Black men had the highest union membership rate (14.6 percent), while

Asian men had the lowest rate (9.1 percent).


By age, the union membership rate was highest among workers 55 to 64

years old (15.7 percent). The lowest union membership rate occurred

among those ages 16 to 24 (4.4 percent).


Full-time workers were about twice as likely as part-time workers to

be union members, 13.1 percent compared with 6.4 percent.


Union Representation


In 2011, 16.3 million wage and salary workers were represented by a

union. This group includes both union members (14.8 million) and

workers who report no union affiliation but whose jobs are covered by

a union contract (1.5 million). (See table 1.) Government employees

comprised about half of the 1.5 million workers who were covered by a

union contract but were not members of a union. (See table 3.)




In 2011, among full-time wage and salary workers, union members had

median usual weekly earnings of $938, while those who were not union

members had median weekly earnings of $729. In addition to coverage by

a collective bargaining agreement, earnings differences reflect a

variety of influences, including variations in the distributions of

union members and nonunion employees by occupation, industry, firm

size, or geographic region. (See table 2.)


Union Membership by State


In 2011, 29 states and the District of Columbia had union membership

rates below that of the U.S. average, 11.8 percent, while 21 states

had higher rates. All states in the Middle Atlantic and Pacific

divisions reported union membership rates above the national average,

while all states in the East South Central and West South Central

divisions had rates below it. Union membership rates declined over the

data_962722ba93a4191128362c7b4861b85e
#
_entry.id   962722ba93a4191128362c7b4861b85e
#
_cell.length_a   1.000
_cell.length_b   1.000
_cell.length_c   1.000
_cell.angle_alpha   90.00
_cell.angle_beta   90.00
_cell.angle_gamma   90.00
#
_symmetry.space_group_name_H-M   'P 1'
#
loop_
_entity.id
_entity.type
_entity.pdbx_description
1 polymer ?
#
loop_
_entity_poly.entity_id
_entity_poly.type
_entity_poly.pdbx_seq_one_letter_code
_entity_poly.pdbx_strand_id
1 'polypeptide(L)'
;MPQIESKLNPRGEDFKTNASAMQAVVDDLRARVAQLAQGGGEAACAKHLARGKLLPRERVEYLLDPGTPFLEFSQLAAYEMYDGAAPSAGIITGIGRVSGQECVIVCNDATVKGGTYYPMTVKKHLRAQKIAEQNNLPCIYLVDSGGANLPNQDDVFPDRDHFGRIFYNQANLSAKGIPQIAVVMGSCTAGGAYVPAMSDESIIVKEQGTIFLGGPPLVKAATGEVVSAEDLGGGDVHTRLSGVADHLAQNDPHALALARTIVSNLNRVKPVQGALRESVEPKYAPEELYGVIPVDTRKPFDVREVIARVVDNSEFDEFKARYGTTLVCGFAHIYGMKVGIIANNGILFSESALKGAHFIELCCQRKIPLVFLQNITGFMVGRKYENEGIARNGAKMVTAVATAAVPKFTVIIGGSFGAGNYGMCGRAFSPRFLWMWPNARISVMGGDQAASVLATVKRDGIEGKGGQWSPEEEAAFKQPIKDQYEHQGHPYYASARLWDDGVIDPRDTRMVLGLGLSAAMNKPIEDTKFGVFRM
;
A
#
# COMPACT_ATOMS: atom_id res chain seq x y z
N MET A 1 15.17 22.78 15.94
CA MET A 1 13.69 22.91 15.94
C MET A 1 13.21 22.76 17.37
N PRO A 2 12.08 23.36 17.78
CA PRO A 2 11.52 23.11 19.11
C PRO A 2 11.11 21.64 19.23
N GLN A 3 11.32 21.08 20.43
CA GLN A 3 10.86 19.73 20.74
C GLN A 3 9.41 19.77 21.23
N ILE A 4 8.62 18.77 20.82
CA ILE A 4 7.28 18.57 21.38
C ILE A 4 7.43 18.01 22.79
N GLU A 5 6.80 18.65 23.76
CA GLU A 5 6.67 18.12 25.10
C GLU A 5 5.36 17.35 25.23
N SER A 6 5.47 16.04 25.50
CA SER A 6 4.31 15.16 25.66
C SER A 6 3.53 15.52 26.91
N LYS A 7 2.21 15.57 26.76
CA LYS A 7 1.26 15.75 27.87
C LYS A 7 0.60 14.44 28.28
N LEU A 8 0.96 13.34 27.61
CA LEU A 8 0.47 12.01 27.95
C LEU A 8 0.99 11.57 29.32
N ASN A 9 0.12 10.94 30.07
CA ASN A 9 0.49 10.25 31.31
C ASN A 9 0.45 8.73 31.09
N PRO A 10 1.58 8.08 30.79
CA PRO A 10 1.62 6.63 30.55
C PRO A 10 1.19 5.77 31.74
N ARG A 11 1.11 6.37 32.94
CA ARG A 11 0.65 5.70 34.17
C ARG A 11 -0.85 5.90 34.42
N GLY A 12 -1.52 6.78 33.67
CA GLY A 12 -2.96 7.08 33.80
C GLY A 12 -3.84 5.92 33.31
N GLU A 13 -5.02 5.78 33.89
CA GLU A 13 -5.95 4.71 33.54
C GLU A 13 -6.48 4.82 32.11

year in 29 states and the District of Columbia, rose in 19 states, and

were unchanged in 2 states. (See table 5.)


Seven states had union membership rates below 5.0 percent in 2011,

with North Carolina having the lowest rate (2.9 percent). The next

lowest rates were recorded in South Carolina (3.4 percent), Georgia

(3.9 percent), Arkansas (4.2 percent), Louisiana (4.5 percent), and

Tennessee and Virginia (4.6 percent each). Three states had union

membership rates over 20.0 percent in 2011: New York (24.1 percent),

Alaska (22.1 percent), and Hawaii (21.5 percent).


State union membership levels depend on both the overall employment

levels and union membership rates. The largest numbers of union

members lived in California (2.4 million) and New York (1.9 million).

Over half of the 14.8 million union members in the U.S. lived in just

seven states (California, 2.4 million; New York, 1.9 million; Illinois,

0.9 million; Pennsylvania, 0.8 million; Michigan 0.7 million; and New

Jersey and Ohio, 0.6 million each), though these states accounted for

only about one-third of wage and salary employment nationally.


Texas had about one-fourth as many union members as New York, despite

having 2.3 million more wage and salary employees. North Carolina and

Hawaii had comparable numbers of union members (105,000 and 113,000,

respectively), though North Carolina's wage and salary employment

level (3.6 million) was nearly seven times that of Hawaii (525,000).




·         Union Members Technical Note

·         Table 1. Union affiliation of employed wage and salary workers by selected characteristics

·         Table 2. Median weekly earnings of full-time wage and salary workers by union affiliation and selected characteristics

·         Table 3. Union affiliation of employed wage and salary workers by occupation and industry

·         Table 4. Median weekly earnings of full-time wage and salary workers by union affiliation, occupation, and industry

·         Table 5. Union affiliation of employed wage and salary workers by state


·         Access to historical data for the tables of the Union Membership News Release

·         HTML version of the entire news release